Submitted byEEon Fri, 09/18/2020 - 10:37


Thanks for the images. They help.   I also have to add a caveat: the context of these images is also important; therefore, without an FMP subscription, I'm flying half-blind here.

As Ann noted, what FindMyPast supplies is not a transcription, despite the FMP header that declares it to be such. It is their database printout providing an extract of part of the record. Columns 8, 10, 11, 12, 13, an 14, with very critical data, are not extracted into the database.

EE's glossary provides definitions of abstract, extract, and transcription at pp. 819, 823, and 832. Here at EE's website you'll also find these helpful discussions:

  • "Abstracts vs. Abstracts with a Bit of an Extract,"
  • QuickLesson 10: Original Records, Image Copies, and Derivatives,"

Returning now to your original posting, your draft citation is this:

"Dublin Workhouses Admission and Discharge Registers 1840-1919," admission record for Mary Woods (1840), South Dublin Union, workhouse no. 2610; digital image, Findmypast (htpp:// : accessed 20 February 2020); citing Poor Law Records of South Dublin Poor Law Union, 1840-1918, The National Archives of Ireland.

The image and database entry suggest several modifications. For clarity, the two layers appear in different colors below:

"Dublin Workhouses Admission and Discharge Registers 1840-1919," database with images, Findmypast (htpp:// : accessed 20 February 2020), image and incomplete extract, South Dublin Union, workhouse no. 2610, Mary Woods (admitted 1840); citing “Workhouse admission and discharge records, v[ol]. G book 1A (24 April 1840) … v. G book 3 (11 Mar. 1847, no. 1510, pages 131 & 132, Poor Law Records of South Dublin Poor Law Union, 1840-1918,” The National Archives of Ireland.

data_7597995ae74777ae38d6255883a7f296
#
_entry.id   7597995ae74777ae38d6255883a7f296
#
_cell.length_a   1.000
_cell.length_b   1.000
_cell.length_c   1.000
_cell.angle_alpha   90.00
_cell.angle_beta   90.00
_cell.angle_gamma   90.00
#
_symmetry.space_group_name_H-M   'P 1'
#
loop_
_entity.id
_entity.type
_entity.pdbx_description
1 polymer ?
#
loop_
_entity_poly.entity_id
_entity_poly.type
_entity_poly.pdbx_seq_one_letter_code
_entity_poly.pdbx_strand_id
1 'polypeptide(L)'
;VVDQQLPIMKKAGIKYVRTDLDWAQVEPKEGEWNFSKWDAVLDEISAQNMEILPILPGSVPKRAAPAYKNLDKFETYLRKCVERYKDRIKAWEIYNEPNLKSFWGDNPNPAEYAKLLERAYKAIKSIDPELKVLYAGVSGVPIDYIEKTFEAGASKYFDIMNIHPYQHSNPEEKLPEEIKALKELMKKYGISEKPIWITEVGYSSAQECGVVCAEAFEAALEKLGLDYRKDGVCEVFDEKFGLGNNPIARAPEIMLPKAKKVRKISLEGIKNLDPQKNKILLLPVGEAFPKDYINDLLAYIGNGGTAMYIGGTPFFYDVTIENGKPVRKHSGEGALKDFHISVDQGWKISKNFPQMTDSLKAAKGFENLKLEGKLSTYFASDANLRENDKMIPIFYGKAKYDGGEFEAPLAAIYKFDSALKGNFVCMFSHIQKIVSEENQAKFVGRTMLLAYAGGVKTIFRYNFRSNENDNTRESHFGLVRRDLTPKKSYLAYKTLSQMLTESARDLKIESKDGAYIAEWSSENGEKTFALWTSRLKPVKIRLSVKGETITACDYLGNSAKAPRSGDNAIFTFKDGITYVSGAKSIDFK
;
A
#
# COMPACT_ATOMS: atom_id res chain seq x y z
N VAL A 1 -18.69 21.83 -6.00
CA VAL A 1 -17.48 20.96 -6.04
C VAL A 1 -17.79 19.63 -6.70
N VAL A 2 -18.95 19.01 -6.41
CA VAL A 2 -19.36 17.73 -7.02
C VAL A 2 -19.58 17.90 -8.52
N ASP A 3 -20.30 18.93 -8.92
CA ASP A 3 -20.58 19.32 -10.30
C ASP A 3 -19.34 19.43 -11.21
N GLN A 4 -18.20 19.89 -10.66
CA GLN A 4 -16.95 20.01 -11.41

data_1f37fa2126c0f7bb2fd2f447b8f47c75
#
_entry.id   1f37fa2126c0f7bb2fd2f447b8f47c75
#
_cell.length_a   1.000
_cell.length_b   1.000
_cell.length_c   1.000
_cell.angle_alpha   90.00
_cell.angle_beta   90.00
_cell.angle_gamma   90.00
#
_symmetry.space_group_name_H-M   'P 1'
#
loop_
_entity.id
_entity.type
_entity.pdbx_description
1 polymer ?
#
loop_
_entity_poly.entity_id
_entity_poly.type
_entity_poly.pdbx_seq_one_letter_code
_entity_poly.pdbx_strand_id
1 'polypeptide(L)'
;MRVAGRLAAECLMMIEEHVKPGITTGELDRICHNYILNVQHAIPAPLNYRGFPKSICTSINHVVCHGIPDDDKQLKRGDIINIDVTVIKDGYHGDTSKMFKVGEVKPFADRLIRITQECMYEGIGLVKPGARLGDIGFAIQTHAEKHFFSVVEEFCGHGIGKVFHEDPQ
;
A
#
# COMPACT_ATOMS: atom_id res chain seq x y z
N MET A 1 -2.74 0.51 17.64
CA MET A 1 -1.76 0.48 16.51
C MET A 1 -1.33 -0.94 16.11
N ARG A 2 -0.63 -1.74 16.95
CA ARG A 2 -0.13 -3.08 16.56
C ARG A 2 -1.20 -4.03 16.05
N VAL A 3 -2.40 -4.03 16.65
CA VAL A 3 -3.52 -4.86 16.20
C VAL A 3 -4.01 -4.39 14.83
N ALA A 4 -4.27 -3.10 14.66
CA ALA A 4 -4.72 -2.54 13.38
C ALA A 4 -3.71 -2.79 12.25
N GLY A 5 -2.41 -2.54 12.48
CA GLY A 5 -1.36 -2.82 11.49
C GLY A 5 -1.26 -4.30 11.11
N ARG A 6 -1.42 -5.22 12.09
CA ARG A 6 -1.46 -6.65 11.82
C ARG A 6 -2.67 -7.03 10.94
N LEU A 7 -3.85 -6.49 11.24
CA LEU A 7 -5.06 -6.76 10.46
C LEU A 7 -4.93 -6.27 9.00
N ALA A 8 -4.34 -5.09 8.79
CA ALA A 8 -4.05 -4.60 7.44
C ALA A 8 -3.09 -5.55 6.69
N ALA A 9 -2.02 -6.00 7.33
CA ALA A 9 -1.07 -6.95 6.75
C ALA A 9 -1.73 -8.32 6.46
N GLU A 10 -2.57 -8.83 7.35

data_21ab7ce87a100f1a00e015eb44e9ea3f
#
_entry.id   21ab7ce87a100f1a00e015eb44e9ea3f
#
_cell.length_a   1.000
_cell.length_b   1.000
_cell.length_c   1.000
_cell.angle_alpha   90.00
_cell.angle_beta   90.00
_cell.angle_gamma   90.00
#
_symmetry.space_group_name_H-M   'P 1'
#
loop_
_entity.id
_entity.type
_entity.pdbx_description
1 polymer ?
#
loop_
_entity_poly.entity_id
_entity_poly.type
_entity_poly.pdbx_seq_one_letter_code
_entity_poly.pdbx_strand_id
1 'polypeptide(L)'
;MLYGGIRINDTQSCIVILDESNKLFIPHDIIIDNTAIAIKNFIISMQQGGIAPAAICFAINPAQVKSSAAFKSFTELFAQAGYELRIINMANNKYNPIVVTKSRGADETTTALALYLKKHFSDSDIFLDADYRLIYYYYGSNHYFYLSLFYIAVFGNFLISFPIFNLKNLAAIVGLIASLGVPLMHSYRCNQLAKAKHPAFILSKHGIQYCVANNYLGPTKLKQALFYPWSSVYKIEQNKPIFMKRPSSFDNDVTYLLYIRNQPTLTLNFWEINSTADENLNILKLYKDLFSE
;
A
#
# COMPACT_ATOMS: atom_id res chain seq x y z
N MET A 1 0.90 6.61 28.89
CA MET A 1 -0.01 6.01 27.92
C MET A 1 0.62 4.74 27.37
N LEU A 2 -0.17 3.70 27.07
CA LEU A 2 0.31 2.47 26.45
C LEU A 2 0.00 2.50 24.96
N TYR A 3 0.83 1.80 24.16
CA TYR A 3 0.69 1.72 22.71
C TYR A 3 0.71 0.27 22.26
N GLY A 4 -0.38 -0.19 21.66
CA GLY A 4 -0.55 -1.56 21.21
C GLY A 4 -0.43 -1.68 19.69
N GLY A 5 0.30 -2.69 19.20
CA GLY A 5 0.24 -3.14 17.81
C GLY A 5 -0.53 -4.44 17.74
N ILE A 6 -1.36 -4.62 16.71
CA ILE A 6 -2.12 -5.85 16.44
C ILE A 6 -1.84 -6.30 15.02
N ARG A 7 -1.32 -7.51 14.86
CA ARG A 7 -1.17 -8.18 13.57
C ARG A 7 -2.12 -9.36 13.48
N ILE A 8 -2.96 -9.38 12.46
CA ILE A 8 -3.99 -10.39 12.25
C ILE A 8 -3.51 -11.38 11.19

Our alterations and reasoning are as follows:

Basic structure: Your draft creates a three-layer citation with this structure (1) original document; (2) website; (3) source of the source. However:

  1. the image alone does not provide enough data to identify the document. Perhaps more of the identity might be discovered by thumbing back to the start of the volume where a title might appear (if one has FMP membership). But from the document image itself, all we can say is that this is pages 131 and 132 of something, somewhere.
  2. The title you’ve given the document (the first field of your citation) is the title of FMP’s database. It’s an artificial creation by FMP. It’s not part of the identity of the record.
  3. When full identification of the imaged document is not possible from the images provided, we do not lead with a citation of the document because we cannot personally identify. We must rely upon the provider to tell us what they have used and—as we too often discover—the provider's identity can differ radically from the identity of the original.
  4. In such cases, our citation focuses upon the database and the website provider. The structure is this:

“Database,” type of database, Title of Database (URL : date accessed), specific data; citing ……

URL citation:  On the transcription, FMP makes a point of stating  (twice) the exact URL of the page. It’s also reasonably short. Citing this would simplify access for future users of your citation (assuming they have an FMP membership). The image copy that you supplied does not identify the URL. You may wish to add it.

Source of the source: FMP’s database entry (“transcription”) for this document does give us fuller source-of-the-source data. It doesn't include a full archival citation, but it does provide

  • Collection Name
  • Piece
  • Page

These pieces of data should be included in the last layer that begins with “citing ….”

Identification of manuscript title:  Your draft citation presents the title of the manuscript collection in italics (i.e., "citing Poor Law Records of South Dublin Poor Law Union, 1840-1918, ..."), suggesting that the manuscript is actually a publication. 

As explained in EE's Fundamentals of Citation chapter (specifically 2.22 "Citing Titles: Basic Rules") italics are used for titles of standalone works—books, CDs, DVDs, journals, maps, websites, etc.  Titles of manuscripts, names of collections and series within an archive, etc., are not italicized because they are not standalone publications.